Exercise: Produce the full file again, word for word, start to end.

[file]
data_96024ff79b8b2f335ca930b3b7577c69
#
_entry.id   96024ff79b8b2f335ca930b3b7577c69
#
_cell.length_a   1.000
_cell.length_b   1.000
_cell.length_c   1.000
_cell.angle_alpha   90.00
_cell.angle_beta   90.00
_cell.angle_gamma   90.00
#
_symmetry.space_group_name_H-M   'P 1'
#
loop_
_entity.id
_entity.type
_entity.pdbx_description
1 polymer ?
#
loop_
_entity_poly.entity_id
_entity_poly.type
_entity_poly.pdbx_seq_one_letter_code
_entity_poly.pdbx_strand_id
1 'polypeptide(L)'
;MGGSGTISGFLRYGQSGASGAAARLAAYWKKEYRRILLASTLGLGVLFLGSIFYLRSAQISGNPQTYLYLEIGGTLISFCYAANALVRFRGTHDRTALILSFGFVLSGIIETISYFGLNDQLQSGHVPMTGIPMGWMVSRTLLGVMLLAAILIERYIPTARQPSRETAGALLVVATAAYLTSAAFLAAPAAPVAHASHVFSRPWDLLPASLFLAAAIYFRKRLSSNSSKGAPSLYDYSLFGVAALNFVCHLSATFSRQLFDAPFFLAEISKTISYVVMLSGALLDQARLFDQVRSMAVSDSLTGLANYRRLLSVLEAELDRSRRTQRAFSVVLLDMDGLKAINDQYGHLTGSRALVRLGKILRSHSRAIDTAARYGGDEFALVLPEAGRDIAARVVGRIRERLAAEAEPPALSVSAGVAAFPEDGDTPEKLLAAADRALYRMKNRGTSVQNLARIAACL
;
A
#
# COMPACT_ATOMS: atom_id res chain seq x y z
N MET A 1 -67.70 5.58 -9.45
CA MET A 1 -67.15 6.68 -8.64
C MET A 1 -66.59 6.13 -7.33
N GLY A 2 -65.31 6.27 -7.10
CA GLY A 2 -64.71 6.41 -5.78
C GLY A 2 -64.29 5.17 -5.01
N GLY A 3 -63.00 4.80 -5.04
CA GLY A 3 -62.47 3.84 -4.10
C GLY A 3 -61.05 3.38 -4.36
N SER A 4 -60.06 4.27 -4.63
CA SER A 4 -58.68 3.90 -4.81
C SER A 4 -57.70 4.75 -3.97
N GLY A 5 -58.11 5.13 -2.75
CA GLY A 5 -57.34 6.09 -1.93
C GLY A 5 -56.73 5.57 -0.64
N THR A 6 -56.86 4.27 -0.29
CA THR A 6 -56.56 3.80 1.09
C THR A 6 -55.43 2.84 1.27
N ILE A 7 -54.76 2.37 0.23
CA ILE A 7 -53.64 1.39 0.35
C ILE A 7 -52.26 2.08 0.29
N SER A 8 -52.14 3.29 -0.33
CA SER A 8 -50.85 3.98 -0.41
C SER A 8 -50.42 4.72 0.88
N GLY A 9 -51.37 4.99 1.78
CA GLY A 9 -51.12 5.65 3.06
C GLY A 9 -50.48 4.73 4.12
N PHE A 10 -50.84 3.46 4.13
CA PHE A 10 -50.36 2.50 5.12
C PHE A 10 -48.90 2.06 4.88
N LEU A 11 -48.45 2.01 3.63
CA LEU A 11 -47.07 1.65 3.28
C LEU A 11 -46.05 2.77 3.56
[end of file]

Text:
data_96024ff79b8b2f335ca930b3b7577c69
#
_entry.id   96024ff79b8b2f335ca930b3b7577c69
#
_cell.length_a   1.000
_cell.length_b   1.000
_cell.length_c   1.000
_cell.angle_alpha   90.00
_cell.angle_beta   90.00
_cell.angle_gamma   90.00
#
_symmetry.space_group_name_H-M   'P 1'
#
loop_
_entity.id
_entity.type
_entity.pdbx_description
1 polymer ?
#
loop_
_entity_poly.entity_id
_entity_poly.type
_entity_poly.pdbx_seq_one_letter_code
_entity_poly.pdbx_strand_id
1 'polypeptide(L)'
;MGGSGTISGFLRYGQSGASGAAARLAAYWKKEYRRILLASTLGLGVLFLGSIFYLRSAQISGNPQTYLYLEIGGTLISFCYAANALVRFRGTHDRTALILSFGFVLSGIIETISYFGLNDQLQSGHVPMTGIPMGWMVSRTLLGVMLLAAILIERYIPTARQPSRETAGALLVVATAAYLTSAAFLAAPAAPVAHASHVFSRPWDLLPASLFLAAAIYFRKRLSSNSSKGAPSLYDYSLFGVAALNFVCHLSATFSRQLFDAPFFLAEISKTISYVVMLSGALLDQARLFDQVRSMAVSDSLTGLANYRRLLSVLEAELDRSRRTQRAFSVVLLDMDGLKAINDQYGHLTGSRALVRLGKILRSHSRAIDTAARYGGDEFALVLPEAGRDIAARVVGRIRERLAAEAEPPALSVSAGVAAFPEDGDTPEKLLAAADRALYRMKNRGTSVQNLARIAACL
;
A
#
# COMPACT_ATOMS: atom_id res chain seq x y z
N MET A 1 -67.70 5.58 -9.45
CA MET A 1 -67.15 6.68 -8.64
C MET A 1 -66.59 6.13 -7.33
N GLY A 2 -65.31 6.27 -7.10
CA GLY A 2 -64.71 6.41 -5.78
C GLY A 2 -64.29 5.17 -5.01
N GLY A 3 -63.00 4.80 -5.04
CA GLY A 3 -62.47 3.84 -4.10
C GLY A 3 -61.05 3.38 -4.36
N SER A 4 -60.06 4.27 -4.63
CA SER A 4 -58.68 3.90 -4.81
C SER A 4 -57.70 4.75 -3.97
N GLY A 5 -58.11 5.13 -2.75
CA GLY A 5 -57.34 6.09 -1.93
C GLY A 5 -56.73 5.57 -0.64
N THR A 6 -56.86 4.27 -0.29
CA THR A 6 -56.56 3.80 1.09
C THR A 6 -55.43 2.84 1.27
N ILE A 7 -54.76 2.37 0.23
CA ILE A 7 -53.64 1.39 0.35
C ILE A 7 -52.26 2.08 0.29
N SER A 8 -52.14 3.29 -0.33
CA SER A 8 -50.85 3.98 -0.41
C SER A 8 -50.42 4.72 0.88
N GLY A 9 -51.37 4.99 1.78
CA GLY A 9 -51.12 5.65 3.06
C GLY A 9 -50.48 4.73 4.12
N PHE A 10 -50.84 3.46 4.13
CA PHE A 10 -50.36 2.50 5.12
C PHE A 10 -48.90 2.06 4.88
N LEU A 11 -48.45 2.01 3.63
CA LEU A 11 -47.07 1.65 3.28
C LEU A 11 -46.05 2.77 3.56